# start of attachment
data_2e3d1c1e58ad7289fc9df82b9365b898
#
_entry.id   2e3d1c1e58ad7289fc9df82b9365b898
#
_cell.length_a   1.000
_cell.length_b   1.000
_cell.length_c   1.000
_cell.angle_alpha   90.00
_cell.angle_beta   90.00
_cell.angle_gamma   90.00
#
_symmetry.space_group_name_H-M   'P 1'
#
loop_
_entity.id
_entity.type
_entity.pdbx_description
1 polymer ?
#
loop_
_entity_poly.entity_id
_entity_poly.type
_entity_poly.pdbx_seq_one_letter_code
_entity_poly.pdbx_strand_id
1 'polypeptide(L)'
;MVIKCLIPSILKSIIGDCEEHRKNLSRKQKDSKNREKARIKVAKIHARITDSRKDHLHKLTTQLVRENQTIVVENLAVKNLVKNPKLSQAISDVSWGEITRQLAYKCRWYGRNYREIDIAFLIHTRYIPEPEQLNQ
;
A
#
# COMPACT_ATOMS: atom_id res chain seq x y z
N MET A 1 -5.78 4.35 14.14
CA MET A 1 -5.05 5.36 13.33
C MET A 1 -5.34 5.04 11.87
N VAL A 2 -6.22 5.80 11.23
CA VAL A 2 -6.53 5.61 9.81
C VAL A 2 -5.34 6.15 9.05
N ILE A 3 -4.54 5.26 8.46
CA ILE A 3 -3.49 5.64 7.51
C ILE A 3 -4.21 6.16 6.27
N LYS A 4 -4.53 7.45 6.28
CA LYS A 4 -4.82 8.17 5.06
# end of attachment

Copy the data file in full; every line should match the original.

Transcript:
data_2e3d1c1e58ad7289fc9df82b9365b898
#
_entry.id   2e3d1c1e58ad7289fc9df82b9365b898
#
_cell.length_a   1.000
_cell.length_b   1.000
_cell.length_c   1.000
_cell.angle_alpha   90.00
_cell.angle_beta   90.00
_cell.angle_gamma   90.00
#
_symmetry.space_group_name_H-M   'P 1'
#
loop_
_entity.id
_entity.type
_entity.pdbx_description
1 polymer ?
#
loop_
_entity_poly.entity_id
_entity_poly.type
_entity_poly.pdbx_seq_one_letter_code
_entity_poly.pdbx_strand_id
1 'polypeptide(L)'
;MVIKCLIPSILKSIIGDCEEHRKNLSRKQKDSKNREKARIKVAKIHARITDSRKDHLHKLTTQLVRENQTIVVENLAVKNLVKNPKLSQAISDVSWGEITRQLAYKCRWYGRNYREIDIAFLIHTRYIPEPEQLNQ
;
A
#
# COMPACT_ATOMS: atom_id res chain seq x y z
N MET A 1 -5.78 4.35 14.14
CA MET A 1 -5.05 5.36 13.33
C MET A 1 -5.34 5.04 11.87
N VAL A 2 -6.22 5.80 11.23
CA VAL A 2 -6.53 5.61 9.81
C VAL A 2 -5.34 6.15 9.05
N ILE A 3 -4.54 5.26 8.46
CA ILE A 3 -3.49 5.64 7.51
C ILE A 3 -4.21 6.16 6.27
N LYS A 4 -4.53 7.45 6.28
CA LYS A 4 -4.82 8.17 5.06